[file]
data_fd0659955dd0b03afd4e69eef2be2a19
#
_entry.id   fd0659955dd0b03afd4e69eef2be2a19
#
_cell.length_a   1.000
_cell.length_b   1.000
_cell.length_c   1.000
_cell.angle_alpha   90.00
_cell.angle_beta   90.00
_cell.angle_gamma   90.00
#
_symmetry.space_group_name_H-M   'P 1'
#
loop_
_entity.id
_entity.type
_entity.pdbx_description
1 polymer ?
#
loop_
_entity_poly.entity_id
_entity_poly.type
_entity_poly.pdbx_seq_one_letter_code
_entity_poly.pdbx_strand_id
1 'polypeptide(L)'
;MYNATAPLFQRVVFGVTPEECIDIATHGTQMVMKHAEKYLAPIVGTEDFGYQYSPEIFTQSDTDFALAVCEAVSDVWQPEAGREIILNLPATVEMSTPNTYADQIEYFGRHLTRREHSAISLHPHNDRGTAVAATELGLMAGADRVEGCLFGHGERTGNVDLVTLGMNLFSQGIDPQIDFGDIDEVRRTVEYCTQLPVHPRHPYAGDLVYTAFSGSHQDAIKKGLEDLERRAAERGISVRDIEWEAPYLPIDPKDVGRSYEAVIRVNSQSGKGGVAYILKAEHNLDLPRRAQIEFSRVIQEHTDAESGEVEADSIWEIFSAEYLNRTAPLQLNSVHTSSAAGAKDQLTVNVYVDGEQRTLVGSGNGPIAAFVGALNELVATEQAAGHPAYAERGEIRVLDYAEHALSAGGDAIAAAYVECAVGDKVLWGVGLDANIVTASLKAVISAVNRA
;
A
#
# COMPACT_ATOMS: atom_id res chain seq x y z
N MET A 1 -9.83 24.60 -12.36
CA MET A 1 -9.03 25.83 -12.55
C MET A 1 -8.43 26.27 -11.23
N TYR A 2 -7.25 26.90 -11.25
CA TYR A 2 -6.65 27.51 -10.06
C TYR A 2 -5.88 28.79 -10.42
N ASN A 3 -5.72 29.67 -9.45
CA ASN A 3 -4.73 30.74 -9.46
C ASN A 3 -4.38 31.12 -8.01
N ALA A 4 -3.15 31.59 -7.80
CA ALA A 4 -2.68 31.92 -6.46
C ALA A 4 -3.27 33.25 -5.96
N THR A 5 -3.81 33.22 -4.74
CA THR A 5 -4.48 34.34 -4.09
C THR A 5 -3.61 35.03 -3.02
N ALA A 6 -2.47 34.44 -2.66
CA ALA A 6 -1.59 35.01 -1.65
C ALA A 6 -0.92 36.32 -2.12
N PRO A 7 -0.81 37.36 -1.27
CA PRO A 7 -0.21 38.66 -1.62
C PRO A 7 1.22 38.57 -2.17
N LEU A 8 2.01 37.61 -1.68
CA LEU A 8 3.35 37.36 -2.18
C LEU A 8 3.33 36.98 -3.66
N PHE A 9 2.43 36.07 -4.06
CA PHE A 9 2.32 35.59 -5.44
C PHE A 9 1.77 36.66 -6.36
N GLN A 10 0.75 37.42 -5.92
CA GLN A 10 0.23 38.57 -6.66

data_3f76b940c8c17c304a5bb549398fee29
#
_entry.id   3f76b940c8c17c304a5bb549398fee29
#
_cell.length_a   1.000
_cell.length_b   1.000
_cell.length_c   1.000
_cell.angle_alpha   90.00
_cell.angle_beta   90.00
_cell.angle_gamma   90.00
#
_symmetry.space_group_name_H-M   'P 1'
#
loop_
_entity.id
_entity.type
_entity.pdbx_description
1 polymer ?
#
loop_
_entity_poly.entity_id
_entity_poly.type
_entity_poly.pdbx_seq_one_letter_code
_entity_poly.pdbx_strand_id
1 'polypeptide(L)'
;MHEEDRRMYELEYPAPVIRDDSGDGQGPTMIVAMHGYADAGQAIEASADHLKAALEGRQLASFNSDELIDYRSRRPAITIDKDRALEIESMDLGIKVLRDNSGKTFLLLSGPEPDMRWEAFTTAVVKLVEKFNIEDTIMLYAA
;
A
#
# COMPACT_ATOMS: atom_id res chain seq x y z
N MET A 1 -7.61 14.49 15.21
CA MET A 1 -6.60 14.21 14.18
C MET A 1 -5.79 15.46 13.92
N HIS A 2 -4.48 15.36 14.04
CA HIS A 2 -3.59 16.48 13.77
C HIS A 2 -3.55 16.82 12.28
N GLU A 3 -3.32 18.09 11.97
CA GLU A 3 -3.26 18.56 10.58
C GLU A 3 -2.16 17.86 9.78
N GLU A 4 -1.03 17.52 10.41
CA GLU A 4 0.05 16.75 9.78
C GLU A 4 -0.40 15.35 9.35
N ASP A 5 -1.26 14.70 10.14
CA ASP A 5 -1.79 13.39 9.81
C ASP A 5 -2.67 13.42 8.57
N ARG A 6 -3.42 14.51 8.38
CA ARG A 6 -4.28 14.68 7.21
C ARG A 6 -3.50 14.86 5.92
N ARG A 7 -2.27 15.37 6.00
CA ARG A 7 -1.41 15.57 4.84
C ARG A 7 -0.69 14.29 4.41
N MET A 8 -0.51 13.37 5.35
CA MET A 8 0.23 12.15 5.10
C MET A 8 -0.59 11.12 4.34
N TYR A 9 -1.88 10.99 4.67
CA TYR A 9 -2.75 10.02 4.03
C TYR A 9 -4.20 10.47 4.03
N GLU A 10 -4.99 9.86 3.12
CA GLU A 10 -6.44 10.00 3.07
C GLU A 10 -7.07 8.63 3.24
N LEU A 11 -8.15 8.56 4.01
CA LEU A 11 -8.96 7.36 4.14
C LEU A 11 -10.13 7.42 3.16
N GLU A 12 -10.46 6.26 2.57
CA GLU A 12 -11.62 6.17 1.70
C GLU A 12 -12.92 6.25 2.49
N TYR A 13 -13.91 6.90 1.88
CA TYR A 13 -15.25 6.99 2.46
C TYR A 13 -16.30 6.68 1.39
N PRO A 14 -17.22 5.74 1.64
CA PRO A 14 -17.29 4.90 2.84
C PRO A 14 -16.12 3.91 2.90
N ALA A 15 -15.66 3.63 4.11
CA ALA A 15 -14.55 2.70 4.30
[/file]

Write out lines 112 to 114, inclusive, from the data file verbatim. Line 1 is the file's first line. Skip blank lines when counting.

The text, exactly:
CA MET A 8 0.23 12.15 5.10
C MET A 8 -0.59 11.12 4.34
N TYR A 9 -1.88 10.99 4.67